Ranked as the country with the third highest suicide rate in the world, Guyana on Monday joined other countries to observe World Suicide Prevention Day under the theme “Working Together to Prevent Suicide.”
The Guyana Equality Forum (GEF)- the umbrella body for over 20 civil society group on Monday met with its agencies at the Herdmanston Lodge in Georgetown, to push this agenda. The Forum urged local civil society organizations to include mental health in their work and strengthen collaboration at the community level to prevent suicide.
Delivering a Lecture a lecture on the topic of suicide was Acting British High Commissioner to Guyana, Ray Davidson, who is a mental health specialist.
His message surrounded the need to remove the stigma and discrimination associated with mental health, the need for “ordinary people” to make it a practice to speak to each other about their issues.
Sharing a story about a Mental Health First Aid Instructor who helped to save the life of a stranger –now an advocate against suicide – the High Commissioner (ag) outlined various barriers in society which needs to be broken down. Among those he mentioned were not only the stigma attached to mental health issues but also the thought that the problem might reoccur.
He emphasized that a person does not have to be mentally ill to consider suicide and one of the biggest myths about suicide is that “talking about suicide is a bad idea and it may give someone the idea to try it.” Instead, the diplomat said “people who have felt suicide will often say that what a huge relief it is to be able to talk about what they experience.”
Manager of the GEF Secretariat, Joel Simpson, urged groups to collaborate to solve the scourge. However, he is calling for more Government support for civil society organizations to make a greater impact in communities.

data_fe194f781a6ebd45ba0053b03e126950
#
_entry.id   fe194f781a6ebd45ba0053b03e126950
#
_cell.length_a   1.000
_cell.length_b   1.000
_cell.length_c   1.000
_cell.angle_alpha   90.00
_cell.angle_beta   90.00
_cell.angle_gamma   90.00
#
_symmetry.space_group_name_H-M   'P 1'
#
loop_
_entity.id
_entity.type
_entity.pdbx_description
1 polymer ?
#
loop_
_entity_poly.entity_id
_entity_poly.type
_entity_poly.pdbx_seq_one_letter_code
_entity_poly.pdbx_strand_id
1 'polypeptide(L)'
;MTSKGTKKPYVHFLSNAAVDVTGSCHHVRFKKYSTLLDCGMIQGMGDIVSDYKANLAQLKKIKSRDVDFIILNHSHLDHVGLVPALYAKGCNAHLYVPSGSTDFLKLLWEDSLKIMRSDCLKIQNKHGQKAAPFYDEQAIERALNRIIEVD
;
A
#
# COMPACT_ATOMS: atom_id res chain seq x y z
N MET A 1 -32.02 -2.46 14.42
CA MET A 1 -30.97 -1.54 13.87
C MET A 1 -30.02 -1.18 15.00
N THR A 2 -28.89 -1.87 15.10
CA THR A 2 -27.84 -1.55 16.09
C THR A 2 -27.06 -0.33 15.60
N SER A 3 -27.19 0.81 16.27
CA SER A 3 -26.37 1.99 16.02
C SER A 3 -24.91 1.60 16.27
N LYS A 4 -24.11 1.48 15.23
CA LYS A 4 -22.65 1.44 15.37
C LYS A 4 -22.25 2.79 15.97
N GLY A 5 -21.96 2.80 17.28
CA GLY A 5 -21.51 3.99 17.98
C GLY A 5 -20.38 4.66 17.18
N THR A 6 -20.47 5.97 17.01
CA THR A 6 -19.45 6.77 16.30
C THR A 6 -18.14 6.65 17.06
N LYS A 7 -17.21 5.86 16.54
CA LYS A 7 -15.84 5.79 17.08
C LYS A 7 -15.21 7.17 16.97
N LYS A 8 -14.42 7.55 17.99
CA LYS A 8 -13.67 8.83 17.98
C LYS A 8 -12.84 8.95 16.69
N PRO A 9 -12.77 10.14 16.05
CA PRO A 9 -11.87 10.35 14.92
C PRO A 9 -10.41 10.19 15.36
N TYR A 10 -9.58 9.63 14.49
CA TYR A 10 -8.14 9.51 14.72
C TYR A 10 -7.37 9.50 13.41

“Human resources are limited especially in civil society organizations which depend heavily on donor funding to carry out (their) work,” he said.
“This is an area where the government needs to step up through the Ministries of Public Health and Social Protection and provide support to organizations which are on the ground, which are in the communities especially those which are outside of Georgetown,” he stated.
Simpson noted that while many persons are sceptical to enter the various public health institutions with mental health issues, they will speak with the civil society representatives.
There is also a need for more scholarships to students for studies in Social Psychology and related fields since there is a shortage of professionals specializing in mental health issues. “We don’t have the minimum number of psychologists per capita,” he said.
The World Health Organization estimates that over 800,000 people die by suicide every year – that is one person every 40 seconds.
According to WHO statistics released in April 2017, Guyana has the third highest suicide rate in the world with 30.2 suicides per 100,000 deaths.
In Guyana, between 2010–2012, there were 667 reported suicide attempts, resulting in an average of 200 deaths per year.